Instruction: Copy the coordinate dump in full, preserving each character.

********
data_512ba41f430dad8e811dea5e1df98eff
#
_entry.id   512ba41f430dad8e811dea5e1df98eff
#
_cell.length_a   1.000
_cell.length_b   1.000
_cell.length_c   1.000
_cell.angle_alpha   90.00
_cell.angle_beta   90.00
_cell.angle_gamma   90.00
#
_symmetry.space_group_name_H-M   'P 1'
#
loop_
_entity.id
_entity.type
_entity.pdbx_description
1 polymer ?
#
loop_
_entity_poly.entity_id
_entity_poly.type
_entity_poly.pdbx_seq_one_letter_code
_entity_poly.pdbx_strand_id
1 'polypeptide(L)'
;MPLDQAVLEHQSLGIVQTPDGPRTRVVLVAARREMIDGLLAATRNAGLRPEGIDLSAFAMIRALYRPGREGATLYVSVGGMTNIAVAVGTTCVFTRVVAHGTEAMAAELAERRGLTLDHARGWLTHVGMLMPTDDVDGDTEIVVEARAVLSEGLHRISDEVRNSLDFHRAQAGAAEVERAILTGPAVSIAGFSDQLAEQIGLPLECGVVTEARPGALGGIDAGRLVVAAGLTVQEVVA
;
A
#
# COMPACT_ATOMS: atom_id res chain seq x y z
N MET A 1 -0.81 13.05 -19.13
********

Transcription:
data_512ba41f430dad8e811dea5e1df98eff
#
_entry.id   512ba41f430dad8e811dea5e1df98eff
#
_cell.length_a   1.000
_cell.length_b   1.000
_cell.length_c   1.000
_cell.angle_alpha   90.00
_cell.angle_beta   90.00
_cell.angle_gamma   90.00
#
_symmetry.space_group_name_H-M   'P 1'
#
loop_
_entity.id
_entity.type
_entity.pdbx_description
1 polymer ?
#
loop_
_entity_poly.entity_id
_entity_poly.type
_entity_poly.pdbx_seq_one_letter_code
_entity_poly.pdbx_strand_id
1 'polypeptide(L)'
;MPLDQAVLEHQSLGIVQTPDGPRTRVVLVAARREMIDGLLAATRNAGLRPEGIDLSAFAMIRALYRPGREGATLYVSVGGMTNIAVAVGTTCVFTRVVAHGTEAMAAELAERRGLTLDHARGWLTHVGMLMPTDDVDGDTEIVVEARAVLSEGLHRISDEVRNSLDFHRAQAGAAEVERAILTGPAVSIAGFSDQLAEQIGLPLECGVVTEARPGALGGIDAGRLVVAAGLTVQEVVA
;
A
#
# COMPACT_ATOMS: atom_id res chain seq x y z
N MET A 1 -0.81 13.05 -19.13